13. molo

    molo Member

    Messages:
    864
    Location:
    cold new york
    Not that I want to put this into my house. I used my house as an example. Just trying to determine the trouble someone would have to go through to put one of these in their homes around here.
    There is 3-phase available at the colleges and at an industrial park, but I've got a call into the utility to see if it is available on most streets in town. I really have no idea.

    Thanks for any replies,
  14. maintenanceguy

    maintenanceguy In the Trades

    Messages:
    107
    Location:
    Pennsylvania
    all of the commercial dryers I've worked on (I've actually worked on quite a few) had gas fired burners with single phase controls. Only the motor was 3 phase. I'm sure a single phase motor could be gotten, or the existing motor could be rewired or rewound to work on single phase.

    But still probably not worth the expense.
  15. molo

    molo Member

    Messages:
    864
    Location:
    cold new york
    Anybody want a 3-phase, coin operated, electric dryer? :)
    I Heard back from the utility, and there is 3-phase available at a location I might be interested in.BUT, they would need to mount a transformer and run wire over to the house. That's going to cost a bit of change. That's opnly getting the power to the house, and then it needs to be wired into the home.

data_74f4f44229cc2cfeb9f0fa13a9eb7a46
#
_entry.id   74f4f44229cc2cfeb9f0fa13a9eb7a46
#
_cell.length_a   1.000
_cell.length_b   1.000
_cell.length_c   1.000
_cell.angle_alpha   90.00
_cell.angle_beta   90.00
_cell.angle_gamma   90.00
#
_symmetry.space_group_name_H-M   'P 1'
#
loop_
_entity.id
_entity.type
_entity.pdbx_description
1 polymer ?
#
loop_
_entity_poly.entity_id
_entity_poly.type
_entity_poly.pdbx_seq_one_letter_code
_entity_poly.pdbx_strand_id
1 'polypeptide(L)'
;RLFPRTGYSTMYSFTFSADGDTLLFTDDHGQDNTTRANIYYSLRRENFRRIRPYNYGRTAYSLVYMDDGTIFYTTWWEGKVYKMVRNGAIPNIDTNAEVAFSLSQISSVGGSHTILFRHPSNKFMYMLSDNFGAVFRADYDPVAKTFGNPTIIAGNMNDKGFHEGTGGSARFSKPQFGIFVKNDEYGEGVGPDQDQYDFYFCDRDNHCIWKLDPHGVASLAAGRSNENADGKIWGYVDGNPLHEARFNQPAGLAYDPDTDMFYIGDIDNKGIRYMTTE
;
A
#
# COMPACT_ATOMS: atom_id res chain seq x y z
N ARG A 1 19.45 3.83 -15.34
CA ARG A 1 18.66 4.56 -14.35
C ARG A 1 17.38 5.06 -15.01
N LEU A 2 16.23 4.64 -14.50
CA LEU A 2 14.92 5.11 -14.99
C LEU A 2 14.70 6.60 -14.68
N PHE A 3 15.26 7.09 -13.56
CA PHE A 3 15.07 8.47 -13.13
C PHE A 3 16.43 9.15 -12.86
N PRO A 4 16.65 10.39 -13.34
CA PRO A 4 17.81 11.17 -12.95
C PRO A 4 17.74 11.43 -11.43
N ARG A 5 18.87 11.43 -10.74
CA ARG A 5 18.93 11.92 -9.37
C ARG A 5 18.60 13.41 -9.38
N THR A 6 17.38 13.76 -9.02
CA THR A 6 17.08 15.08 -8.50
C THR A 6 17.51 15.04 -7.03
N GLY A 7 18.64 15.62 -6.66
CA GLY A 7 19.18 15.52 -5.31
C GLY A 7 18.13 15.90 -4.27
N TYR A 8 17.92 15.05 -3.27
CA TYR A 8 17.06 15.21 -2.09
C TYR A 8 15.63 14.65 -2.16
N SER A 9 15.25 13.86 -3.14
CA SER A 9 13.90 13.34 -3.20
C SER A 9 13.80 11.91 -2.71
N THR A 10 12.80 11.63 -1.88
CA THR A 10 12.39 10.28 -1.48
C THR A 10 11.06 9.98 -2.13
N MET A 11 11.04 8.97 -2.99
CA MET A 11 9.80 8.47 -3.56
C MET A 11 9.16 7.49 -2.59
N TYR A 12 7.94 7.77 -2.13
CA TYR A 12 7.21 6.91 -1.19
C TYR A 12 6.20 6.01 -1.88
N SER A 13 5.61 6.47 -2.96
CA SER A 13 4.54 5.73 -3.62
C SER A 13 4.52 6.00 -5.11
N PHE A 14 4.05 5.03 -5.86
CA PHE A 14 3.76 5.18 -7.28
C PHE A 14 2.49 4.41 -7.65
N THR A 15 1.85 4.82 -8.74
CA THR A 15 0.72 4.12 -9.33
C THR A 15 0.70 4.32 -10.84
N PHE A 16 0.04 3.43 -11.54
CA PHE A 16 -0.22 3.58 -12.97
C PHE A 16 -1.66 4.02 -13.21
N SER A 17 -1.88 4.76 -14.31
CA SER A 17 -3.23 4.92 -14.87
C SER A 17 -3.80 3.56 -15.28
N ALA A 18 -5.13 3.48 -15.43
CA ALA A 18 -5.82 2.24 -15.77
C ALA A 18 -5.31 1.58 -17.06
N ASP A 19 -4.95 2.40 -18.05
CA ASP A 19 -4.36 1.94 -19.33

Yikes.

    And I just got off the phone with speedqueen again and they do require 3-phase.
  16. alternety

    alternety Like an engineer

    Messages:
    671
    Location:
    Washington
    At any given location, look at the hot distribution wires on the power pole. If there is one - single phase. If there are three - three phase is available.

    The guy up the street from me has three transformers on the pole to supply his three phase power. He is also the last one on the street that has it available. The power company had to upgrade all the poles back to the nearest 3 phase feeder.

    Unless the three phase is already available on the pole, the costs could be extraordinary.
  17. molo

    molo Member

    Messages:
    864
    Location:
    cold new york
    Hi Alternety,